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dc.contributor.advisorWatt, M. Paula.
dc.contributor.advisorBerjak, Patricia.
dc.creatorHannweg, Karin Fiona.
dc.date.accessioned2012-01-24T11:57:52Z
dc.date.available2012-01-24T11:57:52Z
dc.date.created1995
dc.date.issued1995
dc.identifier.urihttp://hdl.handle.net/10413/4884
dc.descriptionThesis (M.Sc.)-University of Natal, 1995.en
dc.description.abstractThe herbal medicine trade is thriving in KwaZulu Natal with an ever-increasing number of people harvesting and trading in indigenous plants, especially those species with medicinal and/or magical properties. The number of plants harvested has increased whereas the size of the plants collected has decreased, resulting in low recruitment into wild populations. As a result of these two factors, species diversity has decreased. To this end, the aim of these investigations was to establish micropropagation protocols for the selected species i.e. Bowiea volubilis, Haworthia_ limifolia and Cryptocarya latifolia. In addition, hardening-off protocols were also developed. The bulbous plant, Bowiea volubilis, was propagated via organogenesis using the inflorescence stem. Bulblet formation occurred directly without an intervening callus phase. Bulblets were produced on explants on Linsmaier and Skoog (1965) (LS) medium containing 30 g.r' sucrose and either I mg.r' BAP and I mg.r' 2,4-D or 1 mg.r' BAP and 1 mg.r' NAA. Shoots and roots were induced upon transfer to the basal medium devoid of plant growth regulators. Regenerated plantlets were successfully hardened-off. Haworthia limifolia, a succulent, was propagated via direct somatic embryogenesis using leaf material. Embryo formation was induced on a modified Murashige and Skoog (1962) (MS) medium containing 20 g.r' sucrose and 1 - 5 mg.r' 2,4-D. secondary embryogenesis occurred when the explants were transferred to the basal medium supplemented with activated charcoal and devoid of growth hormones. Healthy plantlets, produced from secondary embryos, were transferred to pots and acclimatised to greenhouse conditions. A large proportion of the plantlets regenerated were vitrified and as a result, this problem was addressed by changing the medium composition or culture environment. Silica gel, when placed in the culture vessel, was the best treatment for reversal of the vitrified condition. The establishment of leaf and nodal segment cultures of Cryptocarya latifolia required extensive investigation of sterilants to reduce fungal contamination. Several fungicides were tested and a successful sterilisation protocol was established. A number of media were tested for the induction of dormant axillary buds and multiplication of shoots. The best medium for both bud induction and proliferation was MS medium containing 30 g.r1 sucrose and 1 mg.r1 BAP and 0.01 mg.r1 NAA. Callus cultures were established on MS medium containing 30 g.r1 sucrose and 3 mg.rl 2,4-D. These calli, however, were non-embryogenic. Application of the established protocols and future research strategies are discussed.en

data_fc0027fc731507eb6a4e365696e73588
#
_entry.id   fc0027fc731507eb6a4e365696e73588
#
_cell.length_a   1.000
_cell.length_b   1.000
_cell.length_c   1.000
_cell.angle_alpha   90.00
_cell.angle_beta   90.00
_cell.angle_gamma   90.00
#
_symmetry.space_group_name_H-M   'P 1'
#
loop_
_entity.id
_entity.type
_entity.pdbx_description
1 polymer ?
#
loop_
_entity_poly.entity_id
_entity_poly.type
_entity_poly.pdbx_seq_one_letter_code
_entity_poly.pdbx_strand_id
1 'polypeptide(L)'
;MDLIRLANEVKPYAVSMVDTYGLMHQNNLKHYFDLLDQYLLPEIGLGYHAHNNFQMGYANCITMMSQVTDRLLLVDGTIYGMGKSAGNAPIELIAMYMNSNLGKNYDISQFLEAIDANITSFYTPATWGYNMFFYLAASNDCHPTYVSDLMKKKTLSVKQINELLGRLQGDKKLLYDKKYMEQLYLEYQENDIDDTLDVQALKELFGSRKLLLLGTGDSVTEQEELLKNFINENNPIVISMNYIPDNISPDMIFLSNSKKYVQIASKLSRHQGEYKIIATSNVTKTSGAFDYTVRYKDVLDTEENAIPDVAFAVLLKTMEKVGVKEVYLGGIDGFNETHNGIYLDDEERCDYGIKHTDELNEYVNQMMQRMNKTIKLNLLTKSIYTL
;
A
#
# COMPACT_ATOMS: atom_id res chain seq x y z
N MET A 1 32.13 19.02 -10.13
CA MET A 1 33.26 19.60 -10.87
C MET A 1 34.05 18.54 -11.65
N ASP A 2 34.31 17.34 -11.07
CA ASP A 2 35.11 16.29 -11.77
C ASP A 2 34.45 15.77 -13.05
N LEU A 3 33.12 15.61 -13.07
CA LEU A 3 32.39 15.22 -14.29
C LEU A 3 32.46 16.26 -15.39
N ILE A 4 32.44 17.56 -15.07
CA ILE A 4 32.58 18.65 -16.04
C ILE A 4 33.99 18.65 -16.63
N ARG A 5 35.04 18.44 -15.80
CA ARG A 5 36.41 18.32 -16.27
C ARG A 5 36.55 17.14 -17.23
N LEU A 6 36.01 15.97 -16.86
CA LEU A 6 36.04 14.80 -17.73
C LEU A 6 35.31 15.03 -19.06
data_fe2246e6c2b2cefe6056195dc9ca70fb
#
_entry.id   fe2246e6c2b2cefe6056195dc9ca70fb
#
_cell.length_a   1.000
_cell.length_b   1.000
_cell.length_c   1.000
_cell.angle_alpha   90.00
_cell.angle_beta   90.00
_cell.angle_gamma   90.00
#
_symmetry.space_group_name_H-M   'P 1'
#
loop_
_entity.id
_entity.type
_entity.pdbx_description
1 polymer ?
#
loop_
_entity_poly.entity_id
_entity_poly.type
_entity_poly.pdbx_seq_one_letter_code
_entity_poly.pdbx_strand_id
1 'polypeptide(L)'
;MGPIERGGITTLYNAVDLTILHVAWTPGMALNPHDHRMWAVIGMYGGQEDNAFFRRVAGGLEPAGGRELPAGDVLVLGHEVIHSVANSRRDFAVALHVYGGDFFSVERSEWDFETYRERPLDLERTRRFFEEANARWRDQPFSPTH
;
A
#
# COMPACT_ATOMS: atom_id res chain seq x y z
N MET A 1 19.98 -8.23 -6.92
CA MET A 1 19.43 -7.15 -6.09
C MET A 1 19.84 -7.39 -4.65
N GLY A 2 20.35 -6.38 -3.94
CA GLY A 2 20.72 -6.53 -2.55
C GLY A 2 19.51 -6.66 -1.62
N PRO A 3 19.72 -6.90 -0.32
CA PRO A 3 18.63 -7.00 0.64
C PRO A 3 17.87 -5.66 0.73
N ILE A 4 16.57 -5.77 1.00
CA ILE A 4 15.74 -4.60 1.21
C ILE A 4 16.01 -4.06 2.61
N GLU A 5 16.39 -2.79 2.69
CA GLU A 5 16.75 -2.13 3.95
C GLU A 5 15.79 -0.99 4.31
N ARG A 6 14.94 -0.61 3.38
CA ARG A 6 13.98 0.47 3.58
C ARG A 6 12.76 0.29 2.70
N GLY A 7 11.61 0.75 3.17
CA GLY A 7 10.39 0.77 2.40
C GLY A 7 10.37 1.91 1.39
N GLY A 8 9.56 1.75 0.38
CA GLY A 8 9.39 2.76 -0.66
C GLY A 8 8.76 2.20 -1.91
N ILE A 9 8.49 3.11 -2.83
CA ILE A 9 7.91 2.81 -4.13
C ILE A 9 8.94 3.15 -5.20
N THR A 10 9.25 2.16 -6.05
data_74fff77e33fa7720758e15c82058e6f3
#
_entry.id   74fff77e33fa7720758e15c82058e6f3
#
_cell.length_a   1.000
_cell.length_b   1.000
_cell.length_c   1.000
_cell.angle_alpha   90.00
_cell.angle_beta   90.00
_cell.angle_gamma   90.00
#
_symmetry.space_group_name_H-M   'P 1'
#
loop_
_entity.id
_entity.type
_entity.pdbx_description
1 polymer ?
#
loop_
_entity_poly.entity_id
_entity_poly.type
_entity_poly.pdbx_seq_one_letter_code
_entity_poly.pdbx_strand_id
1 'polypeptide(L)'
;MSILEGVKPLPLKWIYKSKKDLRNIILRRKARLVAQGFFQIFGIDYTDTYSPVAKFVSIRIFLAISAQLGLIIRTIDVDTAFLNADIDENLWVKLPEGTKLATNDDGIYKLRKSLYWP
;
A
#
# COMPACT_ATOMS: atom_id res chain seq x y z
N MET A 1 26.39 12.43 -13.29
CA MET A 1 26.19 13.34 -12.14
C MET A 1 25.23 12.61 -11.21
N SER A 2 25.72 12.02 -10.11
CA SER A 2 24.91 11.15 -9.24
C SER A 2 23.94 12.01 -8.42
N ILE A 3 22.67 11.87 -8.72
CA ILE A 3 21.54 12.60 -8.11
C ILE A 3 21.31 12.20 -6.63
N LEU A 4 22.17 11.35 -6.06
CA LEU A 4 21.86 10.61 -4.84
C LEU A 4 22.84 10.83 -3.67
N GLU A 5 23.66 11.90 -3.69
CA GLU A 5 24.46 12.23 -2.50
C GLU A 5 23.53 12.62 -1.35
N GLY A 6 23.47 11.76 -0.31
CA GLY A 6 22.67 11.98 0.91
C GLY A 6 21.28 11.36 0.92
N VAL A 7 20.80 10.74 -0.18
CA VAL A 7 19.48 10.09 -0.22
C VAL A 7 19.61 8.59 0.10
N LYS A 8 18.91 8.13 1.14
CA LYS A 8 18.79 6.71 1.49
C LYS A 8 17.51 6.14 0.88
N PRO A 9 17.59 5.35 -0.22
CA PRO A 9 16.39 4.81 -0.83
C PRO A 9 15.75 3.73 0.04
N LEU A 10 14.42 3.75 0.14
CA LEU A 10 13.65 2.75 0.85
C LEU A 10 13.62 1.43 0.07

dc.language.isoenen
dc.subjectMedicinal plants--KwaZulu Natal.en
dc.subjectPlant micropropagation.en
dc.subjectTheses--Botany.en
dc.titleDevelopment of micropropagation protocols for selected indigenous plant species..en
dc.typeThesisen


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